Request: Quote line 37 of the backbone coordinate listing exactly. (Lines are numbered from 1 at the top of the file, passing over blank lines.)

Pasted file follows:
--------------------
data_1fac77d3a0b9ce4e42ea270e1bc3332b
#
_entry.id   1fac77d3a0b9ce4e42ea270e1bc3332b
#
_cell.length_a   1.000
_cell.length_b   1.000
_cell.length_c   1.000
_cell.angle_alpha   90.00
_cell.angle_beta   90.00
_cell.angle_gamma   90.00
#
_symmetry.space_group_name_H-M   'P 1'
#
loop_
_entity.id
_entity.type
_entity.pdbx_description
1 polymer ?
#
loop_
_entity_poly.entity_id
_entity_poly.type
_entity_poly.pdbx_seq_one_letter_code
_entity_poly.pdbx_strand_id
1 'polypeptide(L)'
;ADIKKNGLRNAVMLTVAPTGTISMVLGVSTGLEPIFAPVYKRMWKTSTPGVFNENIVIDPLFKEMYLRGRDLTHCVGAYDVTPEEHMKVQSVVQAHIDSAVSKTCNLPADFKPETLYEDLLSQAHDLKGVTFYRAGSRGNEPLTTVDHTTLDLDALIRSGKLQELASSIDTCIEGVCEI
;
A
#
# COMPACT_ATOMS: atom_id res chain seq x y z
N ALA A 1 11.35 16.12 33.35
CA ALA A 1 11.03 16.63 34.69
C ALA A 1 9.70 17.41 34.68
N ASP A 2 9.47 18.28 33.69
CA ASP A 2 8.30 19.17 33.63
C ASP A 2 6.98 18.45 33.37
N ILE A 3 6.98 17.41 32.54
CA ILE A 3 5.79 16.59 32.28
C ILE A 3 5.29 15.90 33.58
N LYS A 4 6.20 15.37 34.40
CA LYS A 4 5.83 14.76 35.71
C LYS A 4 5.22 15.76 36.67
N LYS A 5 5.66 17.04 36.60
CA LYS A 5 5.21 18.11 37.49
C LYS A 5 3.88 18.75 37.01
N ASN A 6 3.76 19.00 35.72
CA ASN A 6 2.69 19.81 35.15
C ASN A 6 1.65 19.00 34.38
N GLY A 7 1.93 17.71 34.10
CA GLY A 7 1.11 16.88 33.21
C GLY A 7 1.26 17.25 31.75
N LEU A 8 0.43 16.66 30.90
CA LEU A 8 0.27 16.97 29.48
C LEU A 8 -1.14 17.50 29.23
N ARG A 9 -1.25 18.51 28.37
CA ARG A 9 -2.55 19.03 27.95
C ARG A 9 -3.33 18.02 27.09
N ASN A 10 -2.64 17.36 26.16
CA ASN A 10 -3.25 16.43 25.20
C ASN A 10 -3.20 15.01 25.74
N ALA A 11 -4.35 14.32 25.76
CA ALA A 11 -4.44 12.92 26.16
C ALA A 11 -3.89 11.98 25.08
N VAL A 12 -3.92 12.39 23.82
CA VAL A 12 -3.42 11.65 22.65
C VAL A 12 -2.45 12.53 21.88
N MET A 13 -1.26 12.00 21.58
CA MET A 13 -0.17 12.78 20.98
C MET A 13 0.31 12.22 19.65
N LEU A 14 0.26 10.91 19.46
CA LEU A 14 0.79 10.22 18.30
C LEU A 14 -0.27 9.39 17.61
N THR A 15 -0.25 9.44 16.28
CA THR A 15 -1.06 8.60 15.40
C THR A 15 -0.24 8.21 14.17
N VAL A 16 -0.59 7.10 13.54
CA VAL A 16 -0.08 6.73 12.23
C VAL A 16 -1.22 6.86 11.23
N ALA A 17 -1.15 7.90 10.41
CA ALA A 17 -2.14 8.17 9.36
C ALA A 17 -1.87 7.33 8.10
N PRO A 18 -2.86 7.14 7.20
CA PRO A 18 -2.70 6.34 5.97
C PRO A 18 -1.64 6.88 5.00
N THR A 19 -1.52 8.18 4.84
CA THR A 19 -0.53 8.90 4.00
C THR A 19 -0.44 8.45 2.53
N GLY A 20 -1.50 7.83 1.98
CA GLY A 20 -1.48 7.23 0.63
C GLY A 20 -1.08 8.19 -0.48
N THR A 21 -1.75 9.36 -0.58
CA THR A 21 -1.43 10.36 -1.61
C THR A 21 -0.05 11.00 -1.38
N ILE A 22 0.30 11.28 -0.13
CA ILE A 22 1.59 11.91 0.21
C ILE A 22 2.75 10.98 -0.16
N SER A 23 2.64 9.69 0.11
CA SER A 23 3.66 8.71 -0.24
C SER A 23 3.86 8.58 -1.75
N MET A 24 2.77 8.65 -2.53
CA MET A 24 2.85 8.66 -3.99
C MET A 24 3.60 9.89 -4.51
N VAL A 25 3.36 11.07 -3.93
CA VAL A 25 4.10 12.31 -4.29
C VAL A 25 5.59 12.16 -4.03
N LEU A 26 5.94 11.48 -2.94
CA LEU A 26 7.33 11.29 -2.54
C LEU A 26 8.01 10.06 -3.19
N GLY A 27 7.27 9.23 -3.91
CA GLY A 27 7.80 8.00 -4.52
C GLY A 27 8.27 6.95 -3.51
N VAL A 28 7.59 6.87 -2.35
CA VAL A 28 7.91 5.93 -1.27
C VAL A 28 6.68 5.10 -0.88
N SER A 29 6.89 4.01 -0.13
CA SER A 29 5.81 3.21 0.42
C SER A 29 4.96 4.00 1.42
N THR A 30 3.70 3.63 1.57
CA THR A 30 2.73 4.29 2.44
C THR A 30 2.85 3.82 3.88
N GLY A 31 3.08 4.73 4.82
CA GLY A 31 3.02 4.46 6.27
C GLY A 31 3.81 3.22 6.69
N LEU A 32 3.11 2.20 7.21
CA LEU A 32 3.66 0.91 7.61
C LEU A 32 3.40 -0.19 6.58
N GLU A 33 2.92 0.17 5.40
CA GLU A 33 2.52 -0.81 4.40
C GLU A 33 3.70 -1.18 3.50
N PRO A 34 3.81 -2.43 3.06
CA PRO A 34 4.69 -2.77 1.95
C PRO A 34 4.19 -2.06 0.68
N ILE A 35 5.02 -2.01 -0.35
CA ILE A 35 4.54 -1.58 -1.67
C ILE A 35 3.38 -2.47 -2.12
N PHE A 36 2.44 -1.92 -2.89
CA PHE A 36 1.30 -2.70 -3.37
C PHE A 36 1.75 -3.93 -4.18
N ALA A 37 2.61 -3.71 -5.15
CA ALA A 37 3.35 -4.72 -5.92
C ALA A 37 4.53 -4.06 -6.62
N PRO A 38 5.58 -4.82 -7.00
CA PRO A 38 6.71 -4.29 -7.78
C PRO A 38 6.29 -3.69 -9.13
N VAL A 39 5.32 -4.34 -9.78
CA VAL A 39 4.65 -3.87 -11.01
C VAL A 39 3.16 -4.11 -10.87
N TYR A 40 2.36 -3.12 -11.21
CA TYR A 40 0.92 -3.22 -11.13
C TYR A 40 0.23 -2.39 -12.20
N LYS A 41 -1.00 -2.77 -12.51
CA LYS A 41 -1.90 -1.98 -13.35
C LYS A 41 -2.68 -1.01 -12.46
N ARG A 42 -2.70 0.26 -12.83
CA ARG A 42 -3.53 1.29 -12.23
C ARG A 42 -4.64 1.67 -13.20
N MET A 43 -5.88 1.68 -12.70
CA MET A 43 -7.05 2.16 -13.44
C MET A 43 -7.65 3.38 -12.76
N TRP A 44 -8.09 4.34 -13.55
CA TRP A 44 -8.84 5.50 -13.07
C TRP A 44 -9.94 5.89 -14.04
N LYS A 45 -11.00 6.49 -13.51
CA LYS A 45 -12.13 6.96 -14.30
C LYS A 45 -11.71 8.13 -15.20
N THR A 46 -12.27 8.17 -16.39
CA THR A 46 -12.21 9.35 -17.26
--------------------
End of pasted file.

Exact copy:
N ILE A 3 6.98 17.41 32.54